(As an aside… When Moshe turned to explore and further observe the “Burning Bush” he passed the first test of his selection for Redeemer. I believe it is the Kutzkah Rebba who said that the Burning Bush was visible to many other shepherds grazing their flocks in the area; however, only Moshe took the time to investigate the obvious. As we have all experienced, the best teachers are the ones who themselves are still curious and are still seeking knowledge and understanding.)

However, in addition to having created Adam and Chava with a natural curiosity and the drive to seek out understanding and truth, he also forbade them from eating from the two trees in the center of the garden. Of course, that guaranteed that the two trees would be the focus of their curiosity and desire; however, the world was new and they were the first to walk its heretofore-untouched beauty. There was more than enough to occupy Adam and Chava’s desire to explore and experience before turning their attention to the “two trees in the center of the garden.” More over, it appears from the narrative of the story that Hashem had never told them the true nature of the two trees. It was only after the Nachash revealed the true nature of the one tree that their desire awoke to experience that which was forbidden.

In last week’s analysis we pointed out that being unclothed was not a contradiction to basic modesty. If value is determined by its association with purpose in the service of G-d then the human body should have no other value than its purpose in fulfilling G-d’s Mitzvos. Attributing values of personal pleasure and gratification to the physical being of a person is selfish to the human creature and summarily ignores the presence of G-d in creating and ordering the physical universe.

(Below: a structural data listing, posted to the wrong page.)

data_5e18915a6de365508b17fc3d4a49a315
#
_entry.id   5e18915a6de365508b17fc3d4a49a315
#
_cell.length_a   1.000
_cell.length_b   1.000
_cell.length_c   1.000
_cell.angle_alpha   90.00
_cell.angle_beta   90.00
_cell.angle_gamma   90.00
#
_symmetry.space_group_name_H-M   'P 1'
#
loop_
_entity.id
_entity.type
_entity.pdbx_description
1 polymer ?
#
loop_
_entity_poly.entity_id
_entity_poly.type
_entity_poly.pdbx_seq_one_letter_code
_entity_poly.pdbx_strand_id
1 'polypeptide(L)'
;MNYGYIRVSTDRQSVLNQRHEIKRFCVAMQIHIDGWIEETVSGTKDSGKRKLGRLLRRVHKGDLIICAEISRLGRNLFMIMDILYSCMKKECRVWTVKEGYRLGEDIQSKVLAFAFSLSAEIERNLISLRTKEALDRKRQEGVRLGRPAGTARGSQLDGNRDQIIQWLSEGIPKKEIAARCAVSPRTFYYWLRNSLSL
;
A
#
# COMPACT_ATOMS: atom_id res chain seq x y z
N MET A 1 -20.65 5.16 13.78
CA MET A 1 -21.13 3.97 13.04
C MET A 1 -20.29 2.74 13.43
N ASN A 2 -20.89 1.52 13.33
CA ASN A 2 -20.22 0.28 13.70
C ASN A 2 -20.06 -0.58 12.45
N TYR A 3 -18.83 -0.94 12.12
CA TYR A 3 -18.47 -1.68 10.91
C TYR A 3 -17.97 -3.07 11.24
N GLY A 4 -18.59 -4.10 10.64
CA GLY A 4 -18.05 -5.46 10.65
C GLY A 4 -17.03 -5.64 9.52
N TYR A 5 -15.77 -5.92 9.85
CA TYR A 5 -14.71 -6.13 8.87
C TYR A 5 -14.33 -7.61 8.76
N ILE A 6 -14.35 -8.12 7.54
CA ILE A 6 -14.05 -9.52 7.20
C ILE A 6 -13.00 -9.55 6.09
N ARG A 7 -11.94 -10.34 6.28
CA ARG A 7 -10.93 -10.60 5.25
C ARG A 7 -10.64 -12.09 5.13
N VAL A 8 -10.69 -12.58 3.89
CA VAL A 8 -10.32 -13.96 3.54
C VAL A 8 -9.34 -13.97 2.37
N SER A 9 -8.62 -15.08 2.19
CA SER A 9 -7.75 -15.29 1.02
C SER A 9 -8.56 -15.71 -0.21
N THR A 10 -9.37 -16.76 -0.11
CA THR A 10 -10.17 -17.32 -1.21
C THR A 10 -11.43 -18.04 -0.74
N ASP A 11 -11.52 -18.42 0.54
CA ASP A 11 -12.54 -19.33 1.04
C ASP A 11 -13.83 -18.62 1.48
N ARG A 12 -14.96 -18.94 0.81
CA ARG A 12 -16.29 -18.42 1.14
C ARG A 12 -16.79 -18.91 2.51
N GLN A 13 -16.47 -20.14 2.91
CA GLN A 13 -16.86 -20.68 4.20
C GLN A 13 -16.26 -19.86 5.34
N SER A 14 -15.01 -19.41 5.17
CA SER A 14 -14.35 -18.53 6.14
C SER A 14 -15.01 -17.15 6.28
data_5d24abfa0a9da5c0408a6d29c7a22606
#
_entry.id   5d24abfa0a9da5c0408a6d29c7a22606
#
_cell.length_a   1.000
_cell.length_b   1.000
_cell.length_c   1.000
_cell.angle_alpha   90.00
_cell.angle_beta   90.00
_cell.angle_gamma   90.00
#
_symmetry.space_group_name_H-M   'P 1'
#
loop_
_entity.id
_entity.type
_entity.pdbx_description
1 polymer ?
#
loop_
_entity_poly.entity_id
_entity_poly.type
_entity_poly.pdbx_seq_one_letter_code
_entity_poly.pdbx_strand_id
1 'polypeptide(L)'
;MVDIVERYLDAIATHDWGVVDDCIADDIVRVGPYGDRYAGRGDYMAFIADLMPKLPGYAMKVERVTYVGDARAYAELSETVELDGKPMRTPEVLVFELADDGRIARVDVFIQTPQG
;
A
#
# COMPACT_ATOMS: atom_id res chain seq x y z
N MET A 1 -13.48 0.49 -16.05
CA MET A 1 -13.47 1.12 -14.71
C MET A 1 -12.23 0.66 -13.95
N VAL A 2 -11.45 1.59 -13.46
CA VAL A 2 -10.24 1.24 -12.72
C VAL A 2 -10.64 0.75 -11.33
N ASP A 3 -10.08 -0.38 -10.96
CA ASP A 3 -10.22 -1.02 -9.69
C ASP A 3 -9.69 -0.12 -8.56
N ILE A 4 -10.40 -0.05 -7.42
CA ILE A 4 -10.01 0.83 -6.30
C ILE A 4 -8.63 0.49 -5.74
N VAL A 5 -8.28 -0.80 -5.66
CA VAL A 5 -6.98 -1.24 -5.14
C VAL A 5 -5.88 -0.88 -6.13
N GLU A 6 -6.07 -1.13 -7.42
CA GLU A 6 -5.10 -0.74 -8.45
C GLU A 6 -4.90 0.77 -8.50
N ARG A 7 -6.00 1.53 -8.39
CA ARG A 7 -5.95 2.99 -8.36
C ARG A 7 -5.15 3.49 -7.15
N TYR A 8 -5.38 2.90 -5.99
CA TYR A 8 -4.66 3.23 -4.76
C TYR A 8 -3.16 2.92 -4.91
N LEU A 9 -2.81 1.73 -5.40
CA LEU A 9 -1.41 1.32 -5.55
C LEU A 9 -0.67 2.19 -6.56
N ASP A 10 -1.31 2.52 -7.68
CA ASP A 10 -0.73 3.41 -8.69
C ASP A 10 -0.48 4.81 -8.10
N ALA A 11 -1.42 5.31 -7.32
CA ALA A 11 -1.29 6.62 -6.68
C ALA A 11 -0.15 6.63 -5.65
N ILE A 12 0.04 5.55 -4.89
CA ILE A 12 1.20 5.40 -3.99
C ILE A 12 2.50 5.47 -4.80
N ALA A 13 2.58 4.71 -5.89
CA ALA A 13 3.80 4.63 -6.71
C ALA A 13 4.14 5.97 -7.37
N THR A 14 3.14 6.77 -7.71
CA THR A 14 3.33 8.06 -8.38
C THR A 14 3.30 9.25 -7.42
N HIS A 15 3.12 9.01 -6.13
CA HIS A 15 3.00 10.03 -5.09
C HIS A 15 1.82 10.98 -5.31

Prior to sinning, Adam and Chava had no other system for evaluating value except the law of G-d. So long as they did not eat from the tree they served all of G-d’s purpose in being created. Nothing else was forbidden or restricted. They were free to spend their lives exploring every aspect and facet of G-d’s wondrous nature. As such, there was no reason to cover one’s body because of modesty. Modesty became necessary when there was the need to distinguish between G-d’s intentions and their own desires. Modesty aids us in being clear about what our intentions should be. That is why in certain professional settings (e.g. medical examination or procedures) the norms of modesty are changed. The professional setting imposes the necessary clarity on why the human body is being uncovered. It should not be for the sake of personal gratification; rather, it is for the sake of health and helping. It further explains why there are Halachik prohibitions against wearing clothes in certain limited circumstances. To cover one’s self when G-d’s intentions are best served by being unclothed is itself a denial of G-d’s intent and therefore wrong.

After the Nachash enticed Adam and Chava to eat from the forbidden fruit the Torah states that (3:7) “…their eyes were opened and they knew they were naked…” Rashi references the Medresh that answers the obvious question. It took eating from the forbidden fruit to know that they were naked? Even a blind man knows when he is naked! The Medresh answers, “They had only one Mitzvah and now they had none. Adam and Chava knew at that moment that they were naked of Mitzvos!”